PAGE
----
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The loss of bees causes a shortage of key food crops, the study of Bees



A shortage of bees in agricultural areas limits the supply of some agricultural crops, a new study in the United States found that suggests a decline in pollinators could have serious consequences for global food security.

Wild bee species, such as bumble bees, are suffering from the loss of a flowering habitat, the use of toxic pesticides and, increasingly, the climate crisis. Managed bees have meanwhile been working with beekeepers, but are still affected by disease, leading to fears that three-quarters of the world̵

7;s food crops dependent on pollinators could weaken due to a shortage of bees.

New research seems to confirm some of these concerns.

Of the seven crops studied in 13 states in the United States, five showed that bee deficiencies hampered the amount of food that could be grown, including apples, blueberries, and cherries. A coalition of scientists from the United States, Canada and Sweden surveyed a total of 131 crop fields in terms of bee activity and crop abundance.

“Crops that have gained more bees have received significantly more crop production,” said Rachael Winfree, an ecologist and pollination specialist at Rutgers University, who was the lead author of an article published by the Royal Society. “I was surprised, I didn’t expect them to be limited to this range.”

The researchers found that wild bees contributed a surprisingly large proportion of pollination, despite operating in intensively farmed areas that were largely inhabited by vegetation that supports them. Wild bees are often more effective pollinators than honey bees, but research has shown that some species are declining sharply. For example, the rusty bumblebee was the first bee to be listed as an endangered species in the United States in 2017 after an 87% decline in the previous two decades.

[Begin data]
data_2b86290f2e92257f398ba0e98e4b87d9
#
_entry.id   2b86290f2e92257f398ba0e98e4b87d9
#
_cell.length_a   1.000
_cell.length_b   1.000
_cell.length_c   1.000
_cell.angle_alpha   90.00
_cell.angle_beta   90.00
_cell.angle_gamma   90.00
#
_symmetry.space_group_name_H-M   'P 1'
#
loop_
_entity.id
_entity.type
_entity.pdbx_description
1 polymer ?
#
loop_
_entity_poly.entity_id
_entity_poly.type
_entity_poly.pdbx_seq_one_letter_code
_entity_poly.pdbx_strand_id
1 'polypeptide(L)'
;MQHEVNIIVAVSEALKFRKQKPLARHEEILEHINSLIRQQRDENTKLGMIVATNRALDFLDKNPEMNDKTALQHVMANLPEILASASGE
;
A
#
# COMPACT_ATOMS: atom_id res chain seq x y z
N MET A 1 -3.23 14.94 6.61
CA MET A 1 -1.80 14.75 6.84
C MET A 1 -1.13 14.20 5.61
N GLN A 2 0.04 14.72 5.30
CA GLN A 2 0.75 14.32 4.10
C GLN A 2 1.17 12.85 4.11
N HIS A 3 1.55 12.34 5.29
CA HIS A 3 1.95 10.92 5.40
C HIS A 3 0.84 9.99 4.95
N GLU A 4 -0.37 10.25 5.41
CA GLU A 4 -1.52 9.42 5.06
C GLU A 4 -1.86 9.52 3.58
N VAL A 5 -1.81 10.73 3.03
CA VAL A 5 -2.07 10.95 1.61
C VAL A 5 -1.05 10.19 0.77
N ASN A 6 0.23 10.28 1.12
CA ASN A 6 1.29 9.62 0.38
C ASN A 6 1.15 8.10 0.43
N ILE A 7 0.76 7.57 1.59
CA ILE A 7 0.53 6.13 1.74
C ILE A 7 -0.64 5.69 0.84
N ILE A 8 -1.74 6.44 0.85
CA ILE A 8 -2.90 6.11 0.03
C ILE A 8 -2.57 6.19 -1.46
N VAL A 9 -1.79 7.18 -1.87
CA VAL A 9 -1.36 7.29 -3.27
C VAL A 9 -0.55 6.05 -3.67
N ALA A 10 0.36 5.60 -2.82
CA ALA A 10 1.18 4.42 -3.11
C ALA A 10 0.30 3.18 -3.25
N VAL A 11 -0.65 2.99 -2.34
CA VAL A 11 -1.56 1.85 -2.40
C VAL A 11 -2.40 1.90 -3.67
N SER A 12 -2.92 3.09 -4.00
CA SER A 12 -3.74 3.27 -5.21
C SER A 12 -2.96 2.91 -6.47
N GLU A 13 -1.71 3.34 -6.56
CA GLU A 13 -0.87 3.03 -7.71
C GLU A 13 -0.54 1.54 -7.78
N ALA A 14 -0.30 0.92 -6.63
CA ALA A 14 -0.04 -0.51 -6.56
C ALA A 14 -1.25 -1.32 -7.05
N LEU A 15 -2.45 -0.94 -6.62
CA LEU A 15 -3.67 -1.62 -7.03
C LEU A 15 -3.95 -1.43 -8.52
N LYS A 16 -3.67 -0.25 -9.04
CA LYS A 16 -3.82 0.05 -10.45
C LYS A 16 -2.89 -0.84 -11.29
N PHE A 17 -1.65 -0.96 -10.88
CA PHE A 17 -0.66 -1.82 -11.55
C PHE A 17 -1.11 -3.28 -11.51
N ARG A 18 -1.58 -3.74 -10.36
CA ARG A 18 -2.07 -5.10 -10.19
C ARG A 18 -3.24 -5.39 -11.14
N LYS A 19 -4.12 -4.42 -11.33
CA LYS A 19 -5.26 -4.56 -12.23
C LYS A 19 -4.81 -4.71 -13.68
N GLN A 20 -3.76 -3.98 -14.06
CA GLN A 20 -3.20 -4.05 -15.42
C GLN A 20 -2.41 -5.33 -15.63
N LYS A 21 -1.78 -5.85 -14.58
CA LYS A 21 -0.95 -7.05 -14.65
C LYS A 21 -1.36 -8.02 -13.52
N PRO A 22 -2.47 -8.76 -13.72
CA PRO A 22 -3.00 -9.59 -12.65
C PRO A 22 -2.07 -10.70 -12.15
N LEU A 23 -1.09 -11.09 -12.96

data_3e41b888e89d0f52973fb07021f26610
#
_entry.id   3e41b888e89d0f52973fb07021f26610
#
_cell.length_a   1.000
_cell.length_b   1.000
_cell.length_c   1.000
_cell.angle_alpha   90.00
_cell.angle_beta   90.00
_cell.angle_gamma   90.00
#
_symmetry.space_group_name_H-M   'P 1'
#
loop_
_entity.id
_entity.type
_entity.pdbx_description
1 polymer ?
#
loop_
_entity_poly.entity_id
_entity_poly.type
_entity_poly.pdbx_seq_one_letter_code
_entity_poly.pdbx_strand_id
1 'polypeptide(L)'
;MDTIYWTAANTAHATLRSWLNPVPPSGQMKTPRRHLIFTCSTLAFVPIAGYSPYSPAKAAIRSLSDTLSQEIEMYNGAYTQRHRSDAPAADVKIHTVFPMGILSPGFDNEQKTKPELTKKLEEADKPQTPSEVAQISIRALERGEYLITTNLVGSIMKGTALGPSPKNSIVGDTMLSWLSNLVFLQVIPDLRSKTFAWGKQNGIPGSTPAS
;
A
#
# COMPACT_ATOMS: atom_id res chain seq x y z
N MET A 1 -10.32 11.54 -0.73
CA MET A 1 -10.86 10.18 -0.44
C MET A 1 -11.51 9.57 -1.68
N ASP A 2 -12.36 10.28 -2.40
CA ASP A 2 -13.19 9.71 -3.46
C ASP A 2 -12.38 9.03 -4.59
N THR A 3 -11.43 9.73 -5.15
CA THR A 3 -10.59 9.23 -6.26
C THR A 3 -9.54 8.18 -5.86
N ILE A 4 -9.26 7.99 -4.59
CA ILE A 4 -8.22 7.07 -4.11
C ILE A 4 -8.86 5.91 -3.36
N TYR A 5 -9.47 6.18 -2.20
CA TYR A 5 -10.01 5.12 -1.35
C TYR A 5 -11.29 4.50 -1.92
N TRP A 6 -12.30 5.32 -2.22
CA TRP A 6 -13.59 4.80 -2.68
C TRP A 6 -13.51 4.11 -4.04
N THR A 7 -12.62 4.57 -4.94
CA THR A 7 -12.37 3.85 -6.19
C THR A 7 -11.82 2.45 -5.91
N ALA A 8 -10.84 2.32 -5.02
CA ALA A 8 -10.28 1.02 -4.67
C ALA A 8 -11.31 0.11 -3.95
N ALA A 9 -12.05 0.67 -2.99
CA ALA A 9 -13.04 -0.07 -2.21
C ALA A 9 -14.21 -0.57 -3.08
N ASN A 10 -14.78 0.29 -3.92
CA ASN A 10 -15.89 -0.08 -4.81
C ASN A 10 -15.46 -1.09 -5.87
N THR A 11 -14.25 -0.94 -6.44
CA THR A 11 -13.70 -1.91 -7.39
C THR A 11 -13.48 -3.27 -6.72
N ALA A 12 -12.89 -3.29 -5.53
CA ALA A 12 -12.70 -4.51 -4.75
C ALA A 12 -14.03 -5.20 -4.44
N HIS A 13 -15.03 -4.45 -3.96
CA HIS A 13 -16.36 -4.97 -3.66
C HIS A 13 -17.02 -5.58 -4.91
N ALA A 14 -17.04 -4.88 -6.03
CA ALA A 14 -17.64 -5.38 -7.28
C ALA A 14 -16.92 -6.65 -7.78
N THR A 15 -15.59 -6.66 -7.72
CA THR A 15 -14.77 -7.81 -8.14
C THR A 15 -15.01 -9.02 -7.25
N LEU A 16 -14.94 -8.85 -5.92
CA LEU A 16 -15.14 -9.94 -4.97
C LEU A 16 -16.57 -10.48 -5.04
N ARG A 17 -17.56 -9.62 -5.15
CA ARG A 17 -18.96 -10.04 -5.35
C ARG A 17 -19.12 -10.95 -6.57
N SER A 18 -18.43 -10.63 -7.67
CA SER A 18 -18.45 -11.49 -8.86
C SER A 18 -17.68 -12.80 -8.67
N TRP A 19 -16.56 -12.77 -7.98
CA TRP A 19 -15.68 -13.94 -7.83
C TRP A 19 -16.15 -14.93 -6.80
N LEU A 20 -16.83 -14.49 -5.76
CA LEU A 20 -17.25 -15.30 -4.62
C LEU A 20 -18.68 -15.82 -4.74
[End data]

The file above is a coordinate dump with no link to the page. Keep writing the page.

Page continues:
Honey bees are grown alongside American agriculture, feverishly reproduced and moved throughout the country in hives to meet the growing need for crop pollination.

Almonds, one of two crops that were not shown to be deficient in bees in this study, are grown mostly in California, where most beehives in the United States are loaded each year for a massive almond pollination event.

The US is at the forefront of divergent trends that are replicating anywhere in the world – as agriculture intensifies to extract larger quantities to feed a growing global population, tactics such as leveling wild meadows, spraying large amounts of insecticides and growing monoculture plants. The fields of individual crops damage the bee populations that are crucial for crop pollination.

According to the Food and Agriculture Organization of the United Nations, the amount of crop production dependent on insects and other pollinators has increased by 300% over the last 50 years. Deficiencies in pollination could cause certain fruits and vegetables to become rarer and more expensive, leading to a lack of nutrition in the diet. However, basic foods such as rice, wheat and maize will not be affected because they are pollinated by the wind.

“Bee colonies are weaker than before and wild bees are declining, probably by a lot,” Winfree said. “Agriculture is more intensive and there are fewer bees, so pollination will be limited at some point. Even if bees were healthy, it is risky to rely on a single species of bee. It is predictable that the parasites will target one species that we have in these monocultural crop fields. “

The document recommends that farmers better understand the optimal amount of pollination needed to increase yields, as well as verify that the level of pesticides and fertilizers in the fields is adequate.

“The trends we are seeing now are preparing us for food security issues,” Winfree said. “We are not in a complete crisis yet, but trends are not moving in the right direction. Our study shows that this is not a problem in 10 or 20 years – it is happening right now. “


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